Packard had emerged from the war in good but not robust financial shape. Its wartime profits had been tightly constrained, but it was well capitalized and free of debt. Better still, the end of the war brought a robust seller’s market. Customers hadn’t been able to buy new cars in more than three years and the pent-up demand was tremendous.
Seeing that market, Christopher made one of his most controversial decisions. When civilian production resumed in September 1945, he chose to concentrate on the junior cars, including six-cylinder models and even taxicabs; the senior models didn’t reappear for another seven months. That created considerable friction with Packard dealers, who would have had little trouble selling as many top-of-the-line cars as they could get. Aside from whatever damage Christopher’s decision was doing to Packard’s prestige, it was costing dealers a great deal of money.
Dealers were even more annoyed when Packard’s actual production fell well short of Christopher’s wildly optimistic projections. Constrained by shortages of raw materials and strikes at key suppliers, Packard built only about 42,000 cars for the 1946 calendar year. Packard still managed to outsell Cadillac, which was struggling with similar problems, but it was not an auspicious start. Christopher responded by announcing a $20 million expansion program and launching an effort to build up Packard’s dealer network to support his 200,000-unit sales goal.
THE BATHTUB PACKARDS: THE TWENTY-SECOND SERIES
Packard’s initial postwar cars, the Twenty-First Series, were basically the same as the prewar Clippers except in minor cosmetic details. Christopher was reluctant to invest in styling, so Gubitz’s already tiny staff was cut back further during the war. For the Twenty-Second Series, the company’s first postwar cars, Packard turned to Briggs, which was now building all Packard bodies. Briggs’ styling section was not huge — many of the designers formerly employed by Briggs’ LeBaron subsidiary had moved on — but it had better facilities than Packard did. Perhaps more importantly, from Christopher’s standpoint, Briggs offered styling services to existing clients as a value-added service — no extra charge.
The Twenty-Second Series was born of several contradictory impulses. Both Ed Macauley and Packard management were concerned that the Clipper would look dated after the war, but Christopher wanted to carry over as many of the existing dies as possible in the hopes of minimizing tooling costs.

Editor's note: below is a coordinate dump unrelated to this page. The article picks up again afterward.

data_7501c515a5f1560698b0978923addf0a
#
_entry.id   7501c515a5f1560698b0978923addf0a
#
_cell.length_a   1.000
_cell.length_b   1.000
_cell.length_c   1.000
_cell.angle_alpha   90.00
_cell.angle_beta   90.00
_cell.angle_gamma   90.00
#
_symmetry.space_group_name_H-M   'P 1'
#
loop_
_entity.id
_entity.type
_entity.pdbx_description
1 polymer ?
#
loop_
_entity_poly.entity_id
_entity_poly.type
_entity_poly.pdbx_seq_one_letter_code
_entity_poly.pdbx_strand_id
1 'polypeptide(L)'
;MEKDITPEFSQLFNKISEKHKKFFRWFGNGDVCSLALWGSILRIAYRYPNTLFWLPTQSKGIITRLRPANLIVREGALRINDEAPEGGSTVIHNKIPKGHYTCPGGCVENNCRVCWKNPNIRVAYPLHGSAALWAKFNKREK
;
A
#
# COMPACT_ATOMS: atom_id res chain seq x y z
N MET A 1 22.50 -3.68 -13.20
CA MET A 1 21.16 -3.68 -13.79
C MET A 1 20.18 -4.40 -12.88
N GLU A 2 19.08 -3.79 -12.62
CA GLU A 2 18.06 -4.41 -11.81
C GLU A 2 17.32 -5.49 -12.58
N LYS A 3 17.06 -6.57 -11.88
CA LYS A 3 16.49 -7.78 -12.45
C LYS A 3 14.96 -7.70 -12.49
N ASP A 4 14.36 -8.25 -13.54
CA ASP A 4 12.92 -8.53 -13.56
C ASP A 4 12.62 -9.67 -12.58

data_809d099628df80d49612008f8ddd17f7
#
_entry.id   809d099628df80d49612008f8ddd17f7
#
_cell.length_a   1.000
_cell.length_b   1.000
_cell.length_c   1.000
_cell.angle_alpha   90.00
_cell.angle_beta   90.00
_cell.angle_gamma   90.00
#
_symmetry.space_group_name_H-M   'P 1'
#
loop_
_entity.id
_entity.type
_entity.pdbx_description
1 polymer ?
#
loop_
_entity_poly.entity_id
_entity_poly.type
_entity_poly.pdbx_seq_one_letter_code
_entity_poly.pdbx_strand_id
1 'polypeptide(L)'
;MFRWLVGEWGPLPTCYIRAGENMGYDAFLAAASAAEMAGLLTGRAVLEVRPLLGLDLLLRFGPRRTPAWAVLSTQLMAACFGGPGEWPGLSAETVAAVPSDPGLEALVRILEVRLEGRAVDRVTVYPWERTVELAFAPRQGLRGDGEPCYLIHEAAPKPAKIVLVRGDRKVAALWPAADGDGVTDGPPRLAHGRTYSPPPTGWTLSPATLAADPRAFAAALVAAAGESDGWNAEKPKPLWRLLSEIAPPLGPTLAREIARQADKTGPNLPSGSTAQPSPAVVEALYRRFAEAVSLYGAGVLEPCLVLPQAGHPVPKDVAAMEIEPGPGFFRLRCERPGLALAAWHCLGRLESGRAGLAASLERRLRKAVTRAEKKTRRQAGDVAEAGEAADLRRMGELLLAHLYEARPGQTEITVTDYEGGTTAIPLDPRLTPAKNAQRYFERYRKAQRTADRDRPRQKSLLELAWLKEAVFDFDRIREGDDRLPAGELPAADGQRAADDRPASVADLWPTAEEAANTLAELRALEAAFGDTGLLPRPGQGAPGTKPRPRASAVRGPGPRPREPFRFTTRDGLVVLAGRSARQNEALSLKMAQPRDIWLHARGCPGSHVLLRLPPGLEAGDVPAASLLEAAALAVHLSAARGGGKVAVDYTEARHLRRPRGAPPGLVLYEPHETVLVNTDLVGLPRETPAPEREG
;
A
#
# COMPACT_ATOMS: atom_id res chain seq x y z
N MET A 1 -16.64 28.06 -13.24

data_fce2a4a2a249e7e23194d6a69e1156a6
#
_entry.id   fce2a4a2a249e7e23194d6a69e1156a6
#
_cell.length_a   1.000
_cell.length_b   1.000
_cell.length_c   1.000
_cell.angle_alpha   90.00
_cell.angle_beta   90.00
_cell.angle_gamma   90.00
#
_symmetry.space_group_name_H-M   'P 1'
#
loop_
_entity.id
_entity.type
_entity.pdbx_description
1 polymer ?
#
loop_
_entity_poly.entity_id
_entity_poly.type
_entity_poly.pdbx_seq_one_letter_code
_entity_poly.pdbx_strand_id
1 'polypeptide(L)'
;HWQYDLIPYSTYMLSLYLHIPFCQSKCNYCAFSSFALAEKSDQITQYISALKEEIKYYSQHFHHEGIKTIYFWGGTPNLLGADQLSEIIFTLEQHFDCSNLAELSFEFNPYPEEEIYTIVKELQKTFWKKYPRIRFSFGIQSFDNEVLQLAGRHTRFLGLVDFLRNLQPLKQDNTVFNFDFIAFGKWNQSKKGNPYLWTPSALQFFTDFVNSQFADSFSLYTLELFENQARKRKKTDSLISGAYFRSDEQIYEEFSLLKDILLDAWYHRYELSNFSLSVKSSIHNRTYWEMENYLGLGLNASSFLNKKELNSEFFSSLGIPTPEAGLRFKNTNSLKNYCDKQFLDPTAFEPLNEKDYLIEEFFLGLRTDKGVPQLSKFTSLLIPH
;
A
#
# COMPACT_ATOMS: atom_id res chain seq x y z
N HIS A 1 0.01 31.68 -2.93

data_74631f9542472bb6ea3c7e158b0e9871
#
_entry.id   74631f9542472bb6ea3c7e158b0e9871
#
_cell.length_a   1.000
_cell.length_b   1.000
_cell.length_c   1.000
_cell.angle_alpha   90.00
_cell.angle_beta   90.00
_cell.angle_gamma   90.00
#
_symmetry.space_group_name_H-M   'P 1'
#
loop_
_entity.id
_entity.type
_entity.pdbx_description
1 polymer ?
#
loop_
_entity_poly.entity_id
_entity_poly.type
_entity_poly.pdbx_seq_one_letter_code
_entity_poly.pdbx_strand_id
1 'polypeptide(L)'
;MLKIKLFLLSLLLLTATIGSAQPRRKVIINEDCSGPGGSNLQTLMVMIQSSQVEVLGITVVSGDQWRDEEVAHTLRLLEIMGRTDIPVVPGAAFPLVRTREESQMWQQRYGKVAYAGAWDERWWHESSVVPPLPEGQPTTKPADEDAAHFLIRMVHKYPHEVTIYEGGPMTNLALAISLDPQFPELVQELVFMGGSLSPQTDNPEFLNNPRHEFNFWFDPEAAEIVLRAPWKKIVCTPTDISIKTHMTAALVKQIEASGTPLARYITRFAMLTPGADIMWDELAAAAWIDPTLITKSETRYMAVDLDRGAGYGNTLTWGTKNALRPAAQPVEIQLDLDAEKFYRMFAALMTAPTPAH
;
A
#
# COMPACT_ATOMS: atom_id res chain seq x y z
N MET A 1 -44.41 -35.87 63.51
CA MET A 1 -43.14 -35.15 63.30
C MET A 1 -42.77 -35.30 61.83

As a result, the Twenty-Second Series Packard emerged as essentially a bloated and rather corpulent Clipper. According to John Reinhart, who replaced the retiring Werner Gubitz as chief Packard stylist in 1947, it was contrived by Briggs chief stylist Al France and modeler Walt Bracher simply adding more material to the existing shell to visually integrate the body, fenders, and hood. That was the postwar trend, but the main effect, as with the 1949 Nash, was to make the new Packard look like an inverted bathtub. It was more modern, but hardly more attractive.
Christopher apparently liked the design, but few others within Packard agreed. Reinhardt also thought the Twenty-Second Series was a waste of money, which is hard to argue: Not only was the Twenty-Second Series uglier than the Twenty-First, the new model was significantly heavier and ended up costing almost as much to develop as Packard would have spent tooling for an all-new body.
In merchandising, at least, Christopher had learned from his earlier miscalculations. When the Twenty-Second Series debuted in July 1947, the upper-series convertibles were the first to appear, with the rest of the line following in early September. The Clipper name was dropped, replaced by prosaic Eight, Deluxe Eight, and Custom Eight designations. The six was now offered only on fleet and export cars; it had made sense in the late thirties, with the economy still reeling from the Depression, but in postwar America, it only served to drag the brand down. Nonetheless, the senior cars remained hard to distinguish from the cheaper junior models, which for obvious reasons went over poorly with owners of the more expensive versions.